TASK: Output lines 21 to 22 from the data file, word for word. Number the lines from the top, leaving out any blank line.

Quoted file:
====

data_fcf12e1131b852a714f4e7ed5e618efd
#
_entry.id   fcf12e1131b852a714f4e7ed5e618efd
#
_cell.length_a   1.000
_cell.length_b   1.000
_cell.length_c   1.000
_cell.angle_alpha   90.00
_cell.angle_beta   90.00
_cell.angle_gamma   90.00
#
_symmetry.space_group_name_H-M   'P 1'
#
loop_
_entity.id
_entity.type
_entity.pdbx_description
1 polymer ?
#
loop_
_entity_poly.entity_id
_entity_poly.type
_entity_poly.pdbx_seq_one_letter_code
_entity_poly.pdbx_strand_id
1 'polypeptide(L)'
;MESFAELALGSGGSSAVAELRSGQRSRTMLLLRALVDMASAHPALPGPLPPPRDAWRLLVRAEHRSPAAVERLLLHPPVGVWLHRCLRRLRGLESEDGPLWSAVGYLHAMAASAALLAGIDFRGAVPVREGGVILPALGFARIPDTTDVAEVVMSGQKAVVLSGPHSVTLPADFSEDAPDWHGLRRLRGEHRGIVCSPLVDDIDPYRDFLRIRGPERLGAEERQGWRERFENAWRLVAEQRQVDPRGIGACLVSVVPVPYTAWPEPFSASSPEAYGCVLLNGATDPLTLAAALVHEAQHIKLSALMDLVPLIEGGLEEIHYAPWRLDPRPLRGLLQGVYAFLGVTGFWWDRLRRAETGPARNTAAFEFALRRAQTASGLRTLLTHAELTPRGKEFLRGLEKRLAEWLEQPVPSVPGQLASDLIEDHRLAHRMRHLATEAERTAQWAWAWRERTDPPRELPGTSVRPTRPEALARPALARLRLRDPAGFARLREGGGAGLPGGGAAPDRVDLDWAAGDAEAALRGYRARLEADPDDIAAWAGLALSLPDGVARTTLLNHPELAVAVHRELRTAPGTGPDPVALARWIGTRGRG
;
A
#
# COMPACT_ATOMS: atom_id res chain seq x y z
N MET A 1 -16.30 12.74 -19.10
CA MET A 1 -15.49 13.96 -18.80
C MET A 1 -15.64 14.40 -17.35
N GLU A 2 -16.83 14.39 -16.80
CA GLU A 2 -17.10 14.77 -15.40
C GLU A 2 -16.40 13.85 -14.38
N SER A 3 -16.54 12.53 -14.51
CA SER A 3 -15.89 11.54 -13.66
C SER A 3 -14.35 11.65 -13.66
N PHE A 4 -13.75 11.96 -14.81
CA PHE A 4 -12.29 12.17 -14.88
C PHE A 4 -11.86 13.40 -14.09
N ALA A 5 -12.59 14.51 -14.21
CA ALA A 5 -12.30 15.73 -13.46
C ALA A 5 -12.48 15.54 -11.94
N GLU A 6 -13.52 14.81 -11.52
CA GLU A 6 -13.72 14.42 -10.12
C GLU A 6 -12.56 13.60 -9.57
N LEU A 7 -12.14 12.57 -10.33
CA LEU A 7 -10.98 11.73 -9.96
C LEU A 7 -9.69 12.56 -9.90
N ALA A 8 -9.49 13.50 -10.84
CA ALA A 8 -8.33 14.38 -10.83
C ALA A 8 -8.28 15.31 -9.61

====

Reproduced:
_entity_poly.entity_id
_entity_poly.type